This floating castle appears to be from an enchanted fable, but in actuality it is Europe's best preserved Renaissance water castle.
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This sleepy port on the southwest coast of Scotland was given a spot on the map in the mid-1600s and while Girvan’s seaside view remains unchanged, there are some surprising curiosities to be found beyond its sandy beaches.
An afternoon spent here is a tour of the town’s greatest hits: starting with a trip to the lawn bowling club, then romping through the “best amusement arcade in Scotland”, and, of course, finishing up with a beachside toasty at David’s Snack Bar.
Looking out from Girvan’s harbor, you may notice an ominous rock formation in the distant sea–it’s no ordinary Scottish isle. That’s Ailsa Craig – one of only two places in the world where microgranite is mined to produce curling stones. Once a sanctuary for Roman Catholics escaping the Scottish Reformation, today the island is a sanctuary for birds when it’s not busy aiding the enlarged shuffleboard sport.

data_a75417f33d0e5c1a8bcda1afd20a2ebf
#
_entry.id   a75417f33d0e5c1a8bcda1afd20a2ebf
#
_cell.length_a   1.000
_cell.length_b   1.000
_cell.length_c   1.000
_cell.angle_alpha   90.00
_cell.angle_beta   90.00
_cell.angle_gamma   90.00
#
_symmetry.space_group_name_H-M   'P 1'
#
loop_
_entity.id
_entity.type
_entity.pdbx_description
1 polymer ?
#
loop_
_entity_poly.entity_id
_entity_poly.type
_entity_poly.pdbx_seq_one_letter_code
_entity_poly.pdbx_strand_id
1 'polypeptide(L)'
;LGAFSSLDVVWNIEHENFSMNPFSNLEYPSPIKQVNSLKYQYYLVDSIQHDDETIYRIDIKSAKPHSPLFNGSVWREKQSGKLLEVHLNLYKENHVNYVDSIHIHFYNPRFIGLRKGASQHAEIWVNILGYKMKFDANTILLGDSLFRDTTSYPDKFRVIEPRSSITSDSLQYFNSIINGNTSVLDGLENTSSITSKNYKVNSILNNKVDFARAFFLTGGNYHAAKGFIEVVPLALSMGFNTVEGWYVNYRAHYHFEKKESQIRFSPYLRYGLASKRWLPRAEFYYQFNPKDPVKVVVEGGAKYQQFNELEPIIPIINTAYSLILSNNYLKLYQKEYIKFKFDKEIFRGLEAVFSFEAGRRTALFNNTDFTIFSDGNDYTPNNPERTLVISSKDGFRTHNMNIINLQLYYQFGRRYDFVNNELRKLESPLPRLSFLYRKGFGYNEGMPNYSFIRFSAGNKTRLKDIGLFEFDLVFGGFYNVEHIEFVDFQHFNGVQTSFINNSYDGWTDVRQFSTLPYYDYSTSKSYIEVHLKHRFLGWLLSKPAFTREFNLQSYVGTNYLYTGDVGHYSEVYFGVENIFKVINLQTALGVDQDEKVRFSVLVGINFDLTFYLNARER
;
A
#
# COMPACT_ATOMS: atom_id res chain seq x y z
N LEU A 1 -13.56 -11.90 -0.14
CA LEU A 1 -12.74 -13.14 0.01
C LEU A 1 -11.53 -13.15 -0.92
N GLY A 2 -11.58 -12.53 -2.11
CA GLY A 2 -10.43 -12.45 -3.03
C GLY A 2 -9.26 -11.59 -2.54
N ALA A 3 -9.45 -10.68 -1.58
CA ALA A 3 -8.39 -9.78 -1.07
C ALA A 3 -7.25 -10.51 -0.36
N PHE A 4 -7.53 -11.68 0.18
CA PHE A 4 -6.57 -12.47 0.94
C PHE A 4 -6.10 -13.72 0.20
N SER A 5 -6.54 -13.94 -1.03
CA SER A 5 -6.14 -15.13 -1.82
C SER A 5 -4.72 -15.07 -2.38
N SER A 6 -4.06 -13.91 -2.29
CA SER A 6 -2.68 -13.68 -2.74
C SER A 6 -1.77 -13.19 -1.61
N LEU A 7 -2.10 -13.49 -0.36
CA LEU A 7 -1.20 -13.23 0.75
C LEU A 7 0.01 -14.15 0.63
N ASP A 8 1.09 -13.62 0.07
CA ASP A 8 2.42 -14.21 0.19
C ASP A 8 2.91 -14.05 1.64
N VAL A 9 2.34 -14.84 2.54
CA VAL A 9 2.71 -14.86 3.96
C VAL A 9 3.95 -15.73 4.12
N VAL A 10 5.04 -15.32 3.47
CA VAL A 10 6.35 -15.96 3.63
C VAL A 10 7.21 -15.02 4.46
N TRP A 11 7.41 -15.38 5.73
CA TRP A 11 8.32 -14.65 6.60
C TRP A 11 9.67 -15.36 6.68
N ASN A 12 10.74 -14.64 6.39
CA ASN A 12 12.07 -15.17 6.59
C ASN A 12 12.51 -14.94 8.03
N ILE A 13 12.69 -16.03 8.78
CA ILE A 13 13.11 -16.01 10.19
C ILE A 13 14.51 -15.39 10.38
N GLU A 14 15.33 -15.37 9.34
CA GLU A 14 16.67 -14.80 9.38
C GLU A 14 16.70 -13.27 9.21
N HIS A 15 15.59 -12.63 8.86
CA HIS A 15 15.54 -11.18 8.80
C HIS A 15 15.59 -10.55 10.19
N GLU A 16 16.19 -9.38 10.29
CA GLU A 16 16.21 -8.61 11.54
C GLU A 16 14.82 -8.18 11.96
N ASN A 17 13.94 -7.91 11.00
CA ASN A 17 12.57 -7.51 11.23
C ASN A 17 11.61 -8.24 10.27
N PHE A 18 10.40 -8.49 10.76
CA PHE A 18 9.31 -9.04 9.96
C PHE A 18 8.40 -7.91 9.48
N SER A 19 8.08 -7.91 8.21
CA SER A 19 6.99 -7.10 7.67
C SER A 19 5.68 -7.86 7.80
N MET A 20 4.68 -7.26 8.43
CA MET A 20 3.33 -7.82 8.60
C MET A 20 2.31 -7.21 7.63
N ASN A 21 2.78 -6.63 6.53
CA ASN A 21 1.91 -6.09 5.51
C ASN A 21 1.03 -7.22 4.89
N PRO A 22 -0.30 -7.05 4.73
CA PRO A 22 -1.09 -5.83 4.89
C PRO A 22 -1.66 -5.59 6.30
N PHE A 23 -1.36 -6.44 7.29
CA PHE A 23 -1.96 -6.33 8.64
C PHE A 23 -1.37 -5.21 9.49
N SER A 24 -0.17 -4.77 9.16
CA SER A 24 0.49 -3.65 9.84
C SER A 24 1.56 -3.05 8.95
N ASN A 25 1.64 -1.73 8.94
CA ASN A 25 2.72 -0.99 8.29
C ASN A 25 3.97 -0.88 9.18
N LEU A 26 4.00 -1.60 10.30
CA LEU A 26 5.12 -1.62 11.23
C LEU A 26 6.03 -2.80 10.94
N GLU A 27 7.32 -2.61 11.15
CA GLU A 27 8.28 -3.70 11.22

While it can be easy to chalk up the seaside town as slow and sleepy, a curious cave of wonders lies close by—and we’re not talking about those once inhabited by Sawney Bean (iykyk). Hidden in plain sight, the Hendrick’s Gin Palace lives in the town like a secret walled-off Garden of Eden. While their world-class spirit is not confidential, the magic held within the crystal halls can only be visited by a lucky few. Thankfully, there are no apples to tempt you, just flavorful gin and a paradise of tropical flora and fauna not usually found along the Scottish coast.
Fiddling with a map or running to catch the next ferry, you might miss this seaside port. But, as a wise road sign just outside of town asks, “Whit’s Yir Hurry?”
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